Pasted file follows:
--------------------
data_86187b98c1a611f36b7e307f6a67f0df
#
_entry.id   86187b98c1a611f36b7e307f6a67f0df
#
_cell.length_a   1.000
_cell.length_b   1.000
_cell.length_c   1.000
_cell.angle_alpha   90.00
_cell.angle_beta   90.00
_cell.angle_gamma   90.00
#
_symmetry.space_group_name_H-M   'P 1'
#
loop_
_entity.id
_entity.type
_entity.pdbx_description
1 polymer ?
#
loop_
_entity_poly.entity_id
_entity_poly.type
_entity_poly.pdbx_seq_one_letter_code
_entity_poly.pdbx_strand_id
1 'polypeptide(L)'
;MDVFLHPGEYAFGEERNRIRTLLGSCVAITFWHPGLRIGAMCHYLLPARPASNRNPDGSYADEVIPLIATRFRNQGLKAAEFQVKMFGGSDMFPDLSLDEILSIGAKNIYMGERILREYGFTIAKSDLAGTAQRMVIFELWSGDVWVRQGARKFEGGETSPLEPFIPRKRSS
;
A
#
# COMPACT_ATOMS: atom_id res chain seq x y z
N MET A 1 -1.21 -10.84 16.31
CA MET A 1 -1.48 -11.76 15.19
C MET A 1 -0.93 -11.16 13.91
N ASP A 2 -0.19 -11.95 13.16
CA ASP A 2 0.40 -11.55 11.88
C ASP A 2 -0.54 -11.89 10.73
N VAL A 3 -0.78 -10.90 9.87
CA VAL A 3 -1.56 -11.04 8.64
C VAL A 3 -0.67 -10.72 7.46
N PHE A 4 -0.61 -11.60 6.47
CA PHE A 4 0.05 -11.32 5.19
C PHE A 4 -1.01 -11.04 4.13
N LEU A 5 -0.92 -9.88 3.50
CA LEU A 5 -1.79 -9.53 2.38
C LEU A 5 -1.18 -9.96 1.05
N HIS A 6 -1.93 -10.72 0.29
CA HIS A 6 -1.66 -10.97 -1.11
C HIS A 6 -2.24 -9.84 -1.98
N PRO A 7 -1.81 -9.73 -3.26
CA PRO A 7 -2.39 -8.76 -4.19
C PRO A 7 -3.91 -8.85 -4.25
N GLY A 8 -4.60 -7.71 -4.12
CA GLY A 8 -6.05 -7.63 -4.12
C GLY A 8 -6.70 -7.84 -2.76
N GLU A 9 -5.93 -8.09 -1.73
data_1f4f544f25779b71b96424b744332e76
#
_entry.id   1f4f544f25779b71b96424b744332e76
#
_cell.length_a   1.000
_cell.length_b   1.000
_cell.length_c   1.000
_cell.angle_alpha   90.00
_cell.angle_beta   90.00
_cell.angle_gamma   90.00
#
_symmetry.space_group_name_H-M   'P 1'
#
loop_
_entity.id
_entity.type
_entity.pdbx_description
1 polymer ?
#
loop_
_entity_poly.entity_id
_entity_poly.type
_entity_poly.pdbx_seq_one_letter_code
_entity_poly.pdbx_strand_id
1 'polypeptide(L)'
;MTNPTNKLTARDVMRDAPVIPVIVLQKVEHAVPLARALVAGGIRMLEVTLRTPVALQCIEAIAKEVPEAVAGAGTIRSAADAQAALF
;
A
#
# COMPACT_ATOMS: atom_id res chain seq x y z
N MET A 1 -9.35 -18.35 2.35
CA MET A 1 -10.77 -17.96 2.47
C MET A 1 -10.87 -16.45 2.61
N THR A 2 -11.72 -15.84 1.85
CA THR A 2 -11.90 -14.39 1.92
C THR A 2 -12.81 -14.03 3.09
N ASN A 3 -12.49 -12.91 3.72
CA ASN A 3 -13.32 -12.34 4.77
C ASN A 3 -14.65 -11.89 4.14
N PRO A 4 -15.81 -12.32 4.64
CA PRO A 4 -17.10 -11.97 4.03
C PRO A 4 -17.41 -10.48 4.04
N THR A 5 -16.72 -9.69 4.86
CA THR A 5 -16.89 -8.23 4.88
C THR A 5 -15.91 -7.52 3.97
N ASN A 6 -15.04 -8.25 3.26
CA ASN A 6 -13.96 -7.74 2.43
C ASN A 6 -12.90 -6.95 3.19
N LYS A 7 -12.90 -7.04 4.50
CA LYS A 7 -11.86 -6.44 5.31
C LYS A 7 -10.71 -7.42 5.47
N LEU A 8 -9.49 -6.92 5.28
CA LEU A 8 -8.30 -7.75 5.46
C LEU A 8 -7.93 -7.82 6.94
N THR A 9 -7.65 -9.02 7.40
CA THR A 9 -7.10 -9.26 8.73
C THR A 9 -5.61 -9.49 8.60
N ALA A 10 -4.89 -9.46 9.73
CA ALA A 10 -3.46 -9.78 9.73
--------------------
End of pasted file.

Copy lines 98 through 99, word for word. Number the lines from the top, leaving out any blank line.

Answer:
N THR A 5 -16.72 -9.69 4.86
CA THR A 5 -16.89 -8.23 4.88